Background: These investigators estimated the MS incidence (number of cases per year) in the Netherlands in relation to vaccine safety.
Methods: A retrospective cohort study (1996-2008) was conducted using a population-based general practice research database containing electronic medical records. Additional information was collected to validate incident probable cases.
Results: In the source population (648,656 persons), 146 incident probable MS cases were identified. Overall incidence rate was 6.3/100,000 person years (py; 95% CI, 5.2-7.2). In the subgroup in which MS could be fully validated, the incidence increased from 4/100,000 py (95% CI, 3-5) in 1996-2004 to 9/100,000 py in 2007/8 (95% CI, 6-16). This increase was highest among women, but not statistically significantly different by gender. The median lag time between first recorded symptoms and MS diagnosis decreased from 32 months (<1998) to 2 months (>2005).
Conclusions: MS is rare in the Netherlands. In recent years, there was a slight increase in the incidence especially among women during the fertile age. This increase coincided with a decrease in lag time between symptoms and diagnosis, both for men and women. This trend should be taken into account in the interpretation of MS cases occurring in a population where new vaccinations will be introduced shortly.
“The results of this study are interesting and confirm what we know about MS is other countries; the incidence is increasing in woman and the time to diagnosis has decreased.”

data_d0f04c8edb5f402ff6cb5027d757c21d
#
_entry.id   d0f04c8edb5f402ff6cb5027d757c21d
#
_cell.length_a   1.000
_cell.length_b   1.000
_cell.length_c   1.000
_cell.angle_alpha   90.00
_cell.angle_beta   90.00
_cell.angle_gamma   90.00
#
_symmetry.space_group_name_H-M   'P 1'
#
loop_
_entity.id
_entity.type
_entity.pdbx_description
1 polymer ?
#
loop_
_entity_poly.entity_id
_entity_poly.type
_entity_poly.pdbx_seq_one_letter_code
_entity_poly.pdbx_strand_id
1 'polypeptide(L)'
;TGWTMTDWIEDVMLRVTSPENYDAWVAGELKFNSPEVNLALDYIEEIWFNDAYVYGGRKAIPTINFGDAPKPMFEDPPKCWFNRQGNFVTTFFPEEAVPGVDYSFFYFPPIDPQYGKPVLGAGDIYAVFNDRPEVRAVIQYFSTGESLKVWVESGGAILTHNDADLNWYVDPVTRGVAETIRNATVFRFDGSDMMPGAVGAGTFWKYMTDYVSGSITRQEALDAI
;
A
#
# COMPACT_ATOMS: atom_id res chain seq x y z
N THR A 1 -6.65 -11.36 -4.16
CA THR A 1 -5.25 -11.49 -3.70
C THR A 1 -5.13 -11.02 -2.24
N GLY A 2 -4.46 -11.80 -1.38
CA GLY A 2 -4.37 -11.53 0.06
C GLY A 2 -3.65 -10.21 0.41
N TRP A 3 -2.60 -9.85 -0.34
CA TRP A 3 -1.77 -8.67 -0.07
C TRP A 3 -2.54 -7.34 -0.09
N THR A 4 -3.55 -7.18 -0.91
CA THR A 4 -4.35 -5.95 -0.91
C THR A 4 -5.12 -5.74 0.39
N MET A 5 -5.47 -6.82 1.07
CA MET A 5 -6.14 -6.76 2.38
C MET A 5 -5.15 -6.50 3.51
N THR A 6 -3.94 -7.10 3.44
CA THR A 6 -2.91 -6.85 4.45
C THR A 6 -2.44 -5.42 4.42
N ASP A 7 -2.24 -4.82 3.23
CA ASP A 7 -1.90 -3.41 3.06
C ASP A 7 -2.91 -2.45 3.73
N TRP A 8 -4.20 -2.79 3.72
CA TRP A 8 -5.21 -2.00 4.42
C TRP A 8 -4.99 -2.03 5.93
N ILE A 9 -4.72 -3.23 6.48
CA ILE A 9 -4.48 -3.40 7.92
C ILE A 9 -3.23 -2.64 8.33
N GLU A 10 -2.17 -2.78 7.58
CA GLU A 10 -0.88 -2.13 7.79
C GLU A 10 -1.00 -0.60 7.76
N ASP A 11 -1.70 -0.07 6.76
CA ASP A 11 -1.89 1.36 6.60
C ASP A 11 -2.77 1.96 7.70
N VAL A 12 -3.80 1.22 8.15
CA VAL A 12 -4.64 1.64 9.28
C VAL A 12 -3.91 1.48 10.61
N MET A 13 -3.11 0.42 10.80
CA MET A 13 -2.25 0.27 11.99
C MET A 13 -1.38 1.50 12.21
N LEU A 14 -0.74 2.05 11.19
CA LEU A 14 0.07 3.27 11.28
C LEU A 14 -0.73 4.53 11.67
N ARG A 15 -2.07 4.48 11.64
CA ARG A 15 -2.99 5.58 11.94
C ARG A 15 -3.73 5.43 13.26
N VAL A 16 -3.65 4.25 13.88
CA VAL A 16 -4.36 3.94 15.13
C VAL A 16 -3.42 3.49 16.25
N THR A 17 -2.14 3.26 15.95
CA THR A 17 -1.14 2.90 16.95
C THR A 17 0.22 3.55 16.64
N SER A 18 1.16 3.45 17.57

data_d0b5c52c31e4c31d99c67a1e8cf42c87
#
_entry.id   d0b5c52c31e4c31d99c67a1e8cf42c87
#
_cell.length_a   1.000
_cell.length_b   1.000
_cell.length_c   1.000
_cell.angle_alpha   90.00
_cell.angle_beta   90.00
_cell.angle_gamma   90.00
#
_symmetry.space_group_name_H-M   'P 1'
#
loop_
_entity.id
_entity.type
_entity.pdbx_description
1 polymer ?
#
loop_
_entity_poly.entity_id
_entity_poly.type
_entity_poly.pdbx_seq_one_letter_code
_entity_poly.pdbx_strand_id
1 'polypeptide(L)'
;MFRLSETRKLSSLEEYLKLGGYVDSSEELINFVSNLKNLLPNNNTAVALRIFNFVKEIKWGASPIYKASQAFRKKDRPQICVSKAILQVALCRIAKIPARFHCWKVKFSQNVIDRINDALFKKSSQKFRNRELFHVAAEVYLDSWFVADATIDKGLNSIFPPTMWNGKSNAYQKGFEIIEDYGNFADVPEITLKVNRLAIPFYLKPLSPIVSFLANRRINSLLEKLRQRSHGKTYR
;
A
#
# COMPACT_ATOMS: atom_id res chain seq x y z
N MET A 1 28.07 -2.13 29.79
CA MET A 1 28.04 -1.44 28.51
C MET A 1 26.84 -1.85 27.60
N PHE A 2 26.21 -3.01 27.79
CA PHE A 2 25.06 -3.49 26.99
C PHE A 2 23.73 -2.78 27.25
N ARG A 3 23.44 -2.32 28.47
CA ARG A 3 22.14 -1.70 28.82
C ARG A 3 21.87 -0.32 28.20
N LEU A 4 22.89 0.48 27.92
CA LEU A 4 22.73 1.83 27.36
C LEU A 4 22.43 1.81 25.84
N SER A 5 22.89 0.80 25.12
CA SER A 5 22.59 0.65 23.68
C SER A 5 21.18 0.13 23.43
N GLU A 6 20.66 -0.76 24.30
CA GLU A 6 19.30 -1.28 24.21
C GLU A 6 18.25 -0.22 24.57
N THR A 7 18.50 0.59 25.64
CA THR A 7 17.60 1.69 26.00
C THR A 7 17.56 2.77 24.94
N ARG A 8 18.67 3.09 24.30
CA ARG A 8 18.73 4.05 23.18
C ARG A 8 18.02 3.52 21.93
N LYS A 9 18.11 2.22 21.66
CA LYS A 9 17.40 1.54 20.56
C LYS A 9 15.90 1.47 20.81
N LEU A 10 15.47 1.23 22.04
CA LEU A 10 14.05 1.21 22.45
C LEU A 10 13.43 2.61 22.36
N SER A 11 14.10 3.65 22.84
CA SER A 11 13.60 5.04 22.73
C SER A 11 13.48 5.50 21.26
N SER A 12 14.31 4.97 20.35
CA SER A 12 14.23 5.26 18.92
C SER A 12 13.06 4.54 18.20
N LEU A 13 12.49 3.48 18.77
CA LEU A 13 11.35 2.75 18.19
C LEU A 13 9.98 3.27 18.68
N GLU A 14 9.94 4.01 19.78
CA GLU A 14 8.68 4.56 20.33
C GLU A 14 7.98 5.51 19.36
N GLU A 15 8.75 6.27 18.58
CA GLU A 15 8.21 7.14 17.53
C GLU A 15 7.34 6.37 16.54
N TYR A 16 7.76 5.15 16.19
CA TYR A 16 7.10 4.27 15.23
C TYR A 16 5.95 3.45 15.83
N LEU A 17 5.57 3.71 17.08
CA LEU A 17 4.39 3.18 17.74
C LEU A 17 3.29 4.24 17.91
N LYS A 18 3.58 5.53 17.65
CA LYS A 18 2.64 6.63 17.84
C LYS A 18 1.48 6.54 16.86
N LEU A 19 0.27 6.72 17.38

“The increasing incidence amongst woman can be seen with a change in the sex ratio. Why this is occurring is not clear. Some of the increasing incidence can be explained by changes in the rate of smoking amongst woman (increased relative males) and cultural changes (addition of UV blockers in cosmetics). However, the sex ratio changes remains largely unexplained.”
“The lag time diagnosis relates to wider access to neurological services and in particular MRI scans. Another driver is the change in the diagnostic criteria that allows the diagnosis of MS to occur much earlier for example after the first attack. The latter has implications in that more MSers are being diagnosed with less active disease, which is why the overall prognosis of MS is changing, i.e. getting better. The latter is referred to be statisticians as the Will Rogers effect; i.e. changing the diagnostic boundary between CIS and RRMS, by moving the boundary to the left, improves the outcome of both groups. Interesting? I find the Will Rogers effect or phenomenon fascinating!”